He masterminded successful unmanned lunar probes and demonstrated that animals could survive the rigours of spaceflight by sending dogs into suborbital space and then into orbit around Earth.

For more on Sergei Korolev’s successes and accomplishments, read our history of the Space Race.

How did Sergei Korolev die?

The Funeral Of Sergei Korolev in Moscow, 17 January 1966. Credit:Keystone-France/Gamma-Keystone via Getty Images
The Funeral Of Sergei Korolev in Moscow, 17 January 1966. Credit:Keystone-France/Gamma-Keystone via Getty Images

After the triumphant spaceflights of Yuri Gagarin and other early cosmonauts, he switched focus to the Moon but his life was cut short.

From 1961 his health deteriorated quickly, his body battered from his time in Stalin’s death camps and his heavy workload.

Sergei Korolev was diagnosed with cancer and underwent colon surgery, but died on the operating table on 14 January 1966.

Without him, the Russian space programme floundered, and all immediate plans for reaching the Moon had to be given up. Had Korolev lived longer, the story might have been very different.

He was twice married, and was survived by his daughter Natasha and second wife, Nina. During his lifetime he was not widely known outside his own country but received many honours, including the Order of Lenin from the Russian Academy of Sciences.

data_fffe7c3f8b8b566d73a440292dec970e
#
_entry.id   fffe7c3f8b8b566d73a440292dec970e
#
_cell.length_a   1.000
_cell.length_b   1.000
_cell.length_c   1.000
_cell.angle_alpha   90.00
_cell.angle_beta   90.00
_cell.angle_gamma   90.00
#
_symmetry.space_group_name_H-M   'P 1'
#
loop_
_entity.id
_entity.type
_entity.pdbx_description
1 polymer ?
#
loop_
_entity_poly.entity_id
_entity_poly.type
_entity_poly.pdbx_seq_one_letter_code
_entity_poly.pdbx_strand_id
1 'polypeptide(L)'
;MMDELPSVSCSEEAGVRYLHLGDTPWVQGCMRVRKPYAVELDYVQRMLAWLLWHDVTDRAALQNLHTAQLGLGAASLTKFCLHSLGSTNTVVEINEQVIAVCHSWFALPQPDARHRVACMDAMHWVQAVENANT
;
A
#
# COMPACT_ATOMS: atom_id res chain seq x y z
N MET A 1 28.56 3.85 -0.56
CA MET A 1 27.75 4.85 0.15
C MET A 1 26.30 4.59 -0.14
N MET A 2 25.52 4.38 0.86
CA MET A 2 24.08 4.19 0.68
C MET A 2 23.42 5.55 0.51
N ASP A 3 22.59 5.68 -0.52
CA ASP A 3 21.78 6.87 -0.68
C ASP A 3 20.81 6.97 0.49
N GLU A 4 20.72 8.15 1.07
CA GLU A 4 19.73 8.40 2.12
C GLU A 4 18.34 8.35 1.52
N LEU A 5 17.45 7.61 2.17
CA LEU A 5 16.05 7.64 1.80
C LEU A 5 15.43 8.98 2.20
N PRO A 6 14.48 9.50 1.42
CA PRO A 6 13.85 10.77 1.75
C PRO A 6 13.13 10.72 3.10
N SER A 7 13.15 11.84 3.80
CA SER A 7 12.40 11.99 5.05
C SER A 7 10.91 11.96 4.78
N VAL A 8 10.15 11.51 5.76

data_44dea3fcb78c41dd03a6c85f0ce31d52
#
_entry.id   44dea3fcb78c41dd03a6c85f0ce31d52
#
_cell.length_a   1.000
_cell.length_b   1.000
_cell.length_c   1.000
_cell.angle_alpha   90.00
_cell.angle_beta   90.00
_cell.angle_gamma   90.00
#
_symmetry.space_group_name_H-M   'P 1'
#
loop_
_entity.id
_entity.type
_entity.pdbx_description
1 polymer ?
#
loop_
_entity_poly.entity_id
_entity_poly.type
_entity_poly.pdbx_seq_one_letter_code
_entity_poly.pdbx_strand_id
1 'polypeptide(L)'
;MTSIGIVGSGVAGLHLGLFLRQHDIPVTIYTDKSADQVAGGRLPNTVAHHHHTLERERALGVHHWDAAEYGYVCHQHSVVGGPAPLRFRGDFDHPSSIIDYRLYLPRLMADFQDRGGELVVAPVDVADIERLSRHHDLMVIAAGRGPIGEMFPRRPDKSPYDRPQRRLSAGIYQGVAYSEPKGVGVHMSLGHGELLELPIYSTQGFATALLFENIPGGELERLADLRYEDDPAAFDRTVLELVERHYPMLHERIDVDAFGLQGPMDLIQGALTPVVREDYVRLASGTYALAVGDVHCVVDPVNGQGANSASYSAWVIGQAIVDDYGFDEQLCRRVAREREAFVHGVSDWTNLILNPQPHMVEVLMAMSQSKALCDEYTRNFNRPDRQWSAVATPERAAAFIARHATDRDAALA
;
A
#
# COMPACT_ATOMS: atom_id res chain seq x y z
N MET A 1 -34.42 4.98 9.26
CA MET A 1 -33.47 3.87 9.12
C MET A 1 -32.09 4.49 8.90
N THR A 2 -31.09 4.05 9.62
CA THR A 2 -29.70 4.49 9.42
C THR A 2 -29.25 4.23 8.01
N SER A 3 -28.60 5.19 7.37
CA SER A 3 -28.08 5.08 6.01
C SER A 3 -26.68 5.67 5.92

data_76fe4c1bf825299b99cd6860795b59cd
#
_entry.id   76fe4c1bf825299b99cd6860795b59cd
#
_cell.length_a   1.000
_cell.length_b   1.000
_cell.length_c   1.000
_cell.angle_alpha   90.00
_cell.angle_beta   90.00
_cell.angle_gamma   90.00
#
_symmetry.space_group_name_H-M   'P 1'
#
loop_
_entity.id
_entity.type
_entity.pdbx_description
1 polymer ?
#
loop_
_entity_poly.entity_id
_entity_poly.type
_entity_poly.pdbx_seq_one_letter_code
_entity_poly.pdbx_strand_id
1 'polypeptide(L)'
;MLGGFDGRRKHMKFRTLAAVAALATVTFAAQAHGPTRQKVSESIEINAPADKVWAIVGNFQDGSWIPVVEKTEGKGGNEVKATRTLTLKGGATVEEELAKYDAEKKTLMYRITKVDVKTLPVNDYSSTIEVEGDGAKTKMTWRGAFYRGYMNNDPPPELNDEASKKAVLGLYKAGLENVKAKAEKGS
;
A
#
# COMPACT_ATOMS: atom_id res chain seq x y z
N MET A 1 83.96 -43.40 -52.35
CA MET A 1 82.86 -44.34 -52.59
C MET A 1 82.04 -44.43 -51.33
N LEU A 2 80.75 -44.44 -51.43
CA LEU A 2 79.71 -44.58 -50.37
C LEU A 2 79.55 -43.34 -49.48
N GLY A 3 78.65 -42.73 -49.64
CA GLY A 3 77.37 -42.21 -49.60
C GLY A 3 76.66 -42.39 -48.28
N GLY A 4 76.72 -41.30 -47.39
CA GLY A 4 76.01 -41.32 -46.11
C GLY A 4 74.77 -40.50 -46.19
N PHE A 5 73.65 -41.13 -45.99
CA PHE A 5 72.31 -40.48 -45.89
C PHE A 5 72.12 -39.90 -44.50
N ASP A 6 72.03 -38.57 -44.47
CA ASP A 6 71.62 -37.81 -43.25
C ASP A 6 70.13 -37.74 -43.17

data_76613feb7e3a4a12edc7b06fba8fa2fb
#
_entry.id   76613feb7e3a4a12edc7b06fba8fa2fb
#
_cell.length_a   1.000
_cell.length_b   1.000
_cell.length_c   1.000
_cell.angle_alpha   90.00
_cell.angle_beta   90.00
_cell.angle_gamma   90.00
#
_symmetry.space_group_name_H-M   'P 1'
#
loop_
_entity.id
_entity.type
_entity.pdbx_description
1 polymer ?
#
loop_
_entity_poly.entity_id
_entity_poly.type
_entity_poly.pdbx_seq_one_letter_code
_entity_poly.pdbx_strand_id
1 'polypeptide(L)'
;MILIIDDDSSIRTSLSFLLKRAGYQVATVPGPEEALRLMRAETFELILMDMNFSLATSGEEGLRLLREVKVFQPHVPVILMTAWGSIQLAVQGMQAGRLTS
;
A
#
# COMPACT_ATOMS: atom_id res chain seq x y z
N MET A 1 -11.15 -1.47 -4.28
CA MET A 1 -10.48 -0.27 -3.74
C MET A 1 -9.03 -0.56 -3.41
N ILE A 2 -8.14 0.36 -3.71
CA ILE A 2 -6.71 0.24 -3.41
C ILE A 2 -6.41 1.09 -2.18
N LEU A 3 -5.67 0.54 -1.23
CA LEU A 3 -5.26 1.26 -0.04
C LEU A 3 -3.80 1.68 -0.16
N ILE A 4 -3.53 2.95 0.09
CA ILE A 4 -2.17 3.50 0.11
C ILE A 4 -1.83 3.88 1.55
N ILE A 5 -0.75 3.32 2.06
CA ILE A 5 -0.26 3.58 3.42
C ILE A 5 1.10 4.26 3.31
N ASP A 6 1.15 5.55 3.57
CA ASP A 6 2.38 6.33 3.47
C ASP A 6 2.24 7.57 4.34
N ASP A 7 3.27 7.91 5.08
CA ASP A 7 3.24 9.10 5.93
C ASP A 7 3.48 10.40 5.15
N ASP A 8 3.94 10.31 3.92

His name lives on – it’s been given to a crater on Mars, a crater on the far side of the Moon, and an asteroid.

A monument to Sergei Korolev outside the Moscow State Technical University Palace of Culture. Credit: Sergei Karpukhin / TASS via Getty Images
A monument to Sergei Korolev outside the Moscow State Technical University Palace of Culture. Credit: Sergei Karpukhin / TASS via Getty Images

Sergei Korolev’s timeline

1907 Born 12 January in Zhytomyr, Ukraine

1917 Moves to Odessa and begins study at Building Trades School

1923 Joins Society of Aviation in Odessa and starts flying

1924 Designs his first glider

1930 Obtains his pilot’s licence

1931 With F Tsander and others, he forms the Jet Propulsion Research Group (GIRD)

1933 GIRD merges with another lab to become the Jet Propulsion Research Institute (RNII)

1934 Publishes his book Rocket Flight in the Stratosphere

1935 Appointed chief of the RNII

1938 Arrested by the Soviet police, and sent to a gulag (prison camp)

1942 Moved to a ‘sharashka’ (prison camp for intellectuals)

1944 Released from prison; previous convictions dismissed

1945 Awarded the Badge of Honour, and sent to Germany to study rocketry

1947 Appointed Chief Designer of the Soviet rocket programme

1952 Joins the Communist Party

1953 Proposes a plan for launching an Earth satellite

1957 First flight test of new R-7 rocket on 15 May – it crashes but flies successfully later that year

1957 Organises the launch of the first satellite Sputnik 1 on 4 October

1957 Sends the first animal (the dog Laika) into space on 3 November

1959 Organises the unmanned Luna 1 probe to the Moon

1959 Begins the development of N1, an ill-fated rocket designed to fly men to the Moon

1961 Yuri Gagarin makes the first orbital flight on 12 April

1965 The first spacewalk, by Alexei Leonov, on 18 March

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1966 Dies on 14 January in Moscow